The market’s cycle of bull and bear markets is mostly the result of investors paying higher multiples for earnings during bull markets and lower during bear markets. If investors paid a steady multiple of corporate revenue the market would slowly climb over the years. Wall Street would hate this.
Investors are willing to pay higher multiples when earnings growth is high. The fact that the highest earnings growth often comes after plunges in earnings is lost on those same investors who project high earnings and index growth into the future. They of course are helped in their unrealistic projections by analyst predicting high earnings growth even as the markets and earnings are in decline.
Earnings Growth and Low Volatility
American Nobel Laureate and economist, Robert Shiller, added some perspective on his now famous Shiller PE also called the CAPE. The current CAPE is 30 and was only higher at the top of the 1929 and 2000 stock market bubbles. The average CAPE since 1871 is 16.8 nearly half of its current level.
With the financial media talking of decent earnings growth and equating low volatility in the markets with low risk, Robert Shiller decided to compare current conditions to those years leading into the last 13 bear markets. In other words, does strong earnings growth and low volatility negate the possibility of a bear market in the near future.
Robert admits that a high CAPE does not tell us when the market is going to top, but it does a pretty good job of predicting future returns. A high PE means lower future returns and a low PE means higher returns. The current CAPE points to very low future returns.
The last 13 bear markets
Robert Shiller analyzed the markets leading up to the last 13 bear markets since 1871 for similarities. He defined a bear market as when the market trades 20% below its high within 12 months. Here is what he found:
- The peak months prior to a bear market had an average CAPE PE of 22.1 (we are at 30 today).
- The three times bear markets started with below average CAPE PEs were during WWI, after WWII, and during the Great Depression.
- The peak months prior to past bear markets tend to show high real earnings growth: 13.3% per year on average for all 13 episodes. Leading into 1929 real earnings growth was 18.3%.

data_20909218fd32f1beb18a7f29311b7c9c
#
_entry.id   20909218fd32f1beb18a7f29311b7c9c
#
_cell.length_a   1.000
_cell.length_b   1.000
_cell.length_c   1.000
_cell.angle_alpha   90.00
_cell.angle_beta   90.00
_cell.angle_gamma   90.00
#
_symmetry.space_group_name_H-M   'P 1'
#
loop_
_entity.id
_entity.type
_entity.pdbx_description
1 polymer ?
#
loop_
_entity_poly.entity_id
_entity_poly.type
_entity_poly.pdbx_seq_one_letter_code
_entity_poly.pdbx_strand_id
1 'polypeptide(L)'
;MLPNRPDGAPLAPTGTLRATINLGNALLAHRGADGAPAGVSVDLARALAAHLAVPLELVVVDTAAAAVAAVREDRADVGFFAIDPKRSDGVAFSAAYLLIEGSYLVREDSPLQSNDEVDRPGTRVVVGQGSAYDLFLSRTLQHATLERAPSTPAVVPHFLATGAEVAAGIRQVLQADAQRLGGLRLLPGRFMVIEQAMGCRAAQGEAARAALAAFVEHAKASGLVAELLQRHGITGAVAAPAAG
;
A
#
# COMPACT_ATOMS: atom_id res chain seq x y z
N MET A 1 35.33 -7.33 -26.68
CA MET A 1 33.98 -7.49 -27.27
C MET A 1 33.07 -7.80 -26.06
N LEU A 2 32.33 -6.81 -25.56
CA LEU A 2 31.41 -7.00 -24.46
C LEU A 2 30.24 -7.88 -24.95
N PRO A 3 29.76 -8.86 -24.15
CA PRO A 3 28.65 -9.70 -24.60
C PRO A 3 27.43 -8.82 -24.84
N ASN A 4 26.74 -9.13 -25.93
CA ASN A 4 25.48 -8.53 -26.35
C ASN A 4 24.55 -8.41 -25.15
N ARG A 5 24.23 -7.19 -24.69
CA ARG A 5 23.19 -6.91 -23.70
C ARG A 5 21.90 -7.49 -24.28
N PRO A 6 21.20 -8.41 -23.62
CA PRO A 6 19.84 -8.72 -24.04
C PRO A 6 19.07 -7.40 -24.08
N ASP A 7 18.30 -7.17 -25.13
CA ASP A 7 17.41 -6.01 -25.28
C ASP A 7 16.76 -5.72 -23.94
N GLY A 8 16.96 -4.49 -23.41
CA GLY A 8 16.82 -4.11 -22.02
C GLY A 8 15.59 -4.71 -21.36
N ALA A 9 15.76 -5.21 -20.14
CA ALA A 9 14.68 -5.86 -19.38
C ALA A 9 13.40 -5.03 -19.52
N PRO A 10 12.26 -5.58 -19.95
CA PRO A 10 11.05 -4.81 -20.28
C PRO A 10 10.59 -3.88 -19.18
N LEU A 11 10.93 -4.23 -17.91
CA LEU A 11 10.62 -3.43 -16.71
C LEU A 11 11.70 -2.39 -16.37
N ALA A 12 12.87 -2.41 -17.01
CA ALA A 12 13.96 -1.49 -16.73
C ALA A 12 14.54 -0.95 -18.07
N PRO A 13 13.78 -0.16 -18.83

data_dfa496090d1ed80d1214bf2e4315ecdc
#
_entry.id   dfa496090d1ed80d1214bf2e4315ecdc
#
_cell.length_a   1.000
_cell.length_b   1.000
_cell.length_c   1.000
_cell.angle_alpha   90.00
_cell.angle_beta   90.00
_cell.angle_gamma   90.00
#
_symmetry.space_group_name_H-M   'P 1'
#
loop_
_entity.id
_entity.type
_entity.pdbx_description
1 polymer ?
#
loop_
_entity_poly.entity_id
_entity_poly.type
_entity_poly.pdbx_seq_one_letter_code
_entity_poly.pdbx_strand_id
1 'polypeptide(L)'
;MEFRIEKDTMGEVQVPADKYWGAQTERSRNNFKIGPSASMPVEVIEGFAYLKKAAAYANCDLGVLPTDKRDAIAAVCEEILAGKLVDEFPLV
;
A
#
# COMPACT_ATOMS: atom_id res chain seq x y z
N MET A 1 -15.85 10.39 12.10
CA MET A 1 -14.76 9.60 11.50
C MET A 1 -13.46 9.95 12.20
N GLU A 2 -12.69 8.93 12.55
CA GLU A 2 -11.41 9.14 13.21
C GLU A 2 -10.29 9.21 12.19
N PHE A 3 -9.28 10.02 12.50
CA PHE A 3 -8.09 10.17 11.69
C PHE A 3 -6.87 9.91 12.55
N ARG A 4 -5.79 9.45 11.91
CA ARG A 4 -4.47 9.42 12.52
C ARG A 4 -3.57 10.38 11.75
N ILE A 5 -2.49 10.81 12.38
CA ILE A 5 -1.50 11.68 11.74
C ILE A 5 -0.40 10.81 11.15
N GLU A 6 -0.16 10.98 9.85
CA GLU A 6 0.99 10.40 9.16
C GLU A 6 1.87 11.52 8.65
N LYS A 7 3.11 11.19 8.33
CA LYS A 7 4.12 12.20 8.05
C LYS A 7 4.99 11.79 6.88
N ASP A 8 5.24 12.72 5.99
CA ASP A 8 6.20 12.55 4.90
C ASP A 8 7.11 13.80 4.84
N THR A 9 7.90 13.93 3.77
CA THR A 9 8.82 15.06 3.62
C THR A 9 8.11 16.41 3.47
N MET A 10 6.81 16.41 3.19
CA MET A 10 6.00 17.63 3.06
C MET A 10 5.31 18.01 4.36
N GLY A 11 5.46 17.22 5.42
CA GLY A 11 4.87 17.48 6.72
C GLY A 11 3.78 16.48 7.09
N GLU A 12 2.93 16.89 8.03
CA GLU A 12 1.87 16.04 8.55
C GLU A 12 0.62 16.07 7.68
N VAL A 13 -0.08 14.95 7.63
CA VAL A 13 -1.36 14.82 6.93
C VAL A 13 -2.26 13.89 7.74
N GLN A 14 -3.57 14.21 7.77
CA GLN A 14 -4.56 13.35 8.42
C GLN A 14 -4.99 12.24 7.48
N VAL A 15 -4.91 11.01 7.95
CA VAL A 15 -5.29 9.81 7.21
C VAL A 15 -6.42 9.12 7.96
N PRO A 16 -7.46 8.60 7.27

- Current real earnings growth is 13.2%
- Average real earnings growth since 1871 has been 1.8% per year.
- Current average stock-price volatility is an extremely low 1.2%.
- This is presented as good news – low perceived risk
- The peak months leading into bear markets were also lower than average
- Leading into the 1929 crash volatility was only 2.8% below the average 3.5%
Robert is not calling a top. He is simply warning against complacency because the market’s narrative is positive. It is always positive at tops.
From his work it appears that high earnings growth is a prerequisite for a market top and bear market. Real earnings growth rates over 13% imply the need negative earnings growth to bring the average down to only 1.8%. This cycling of earnings is amplified by multiple expansions and contractions – bull and bear markets.
The current leg up in the market is due primarily to a multiple expansion (higher CAPE) and higher corporate leverage. Corporate profits today are at the same level they were in late 2011. Higher corporate leverage (debt) allowed corporations to buy back their own stock giving the appearance of growth through higher earnings-per-share. These bull market extending gimmicks will be costly during the next bear market.
So I agree with Robert Shiller’s underlying message… Investors taking on too much stock-market risk today may be nursing considerable losses in the future.
If you are interested in reading more about how to buy high and sell low you can view Into Thin Air. Corporate Profits versus Corporate Profits discusses how corporate profits and earnings growth are not always what they appear to be.
If you just want warnings on when the next bear market or deep market correction appears imminent, you can learn about TSP & Vanguard Smart Investor.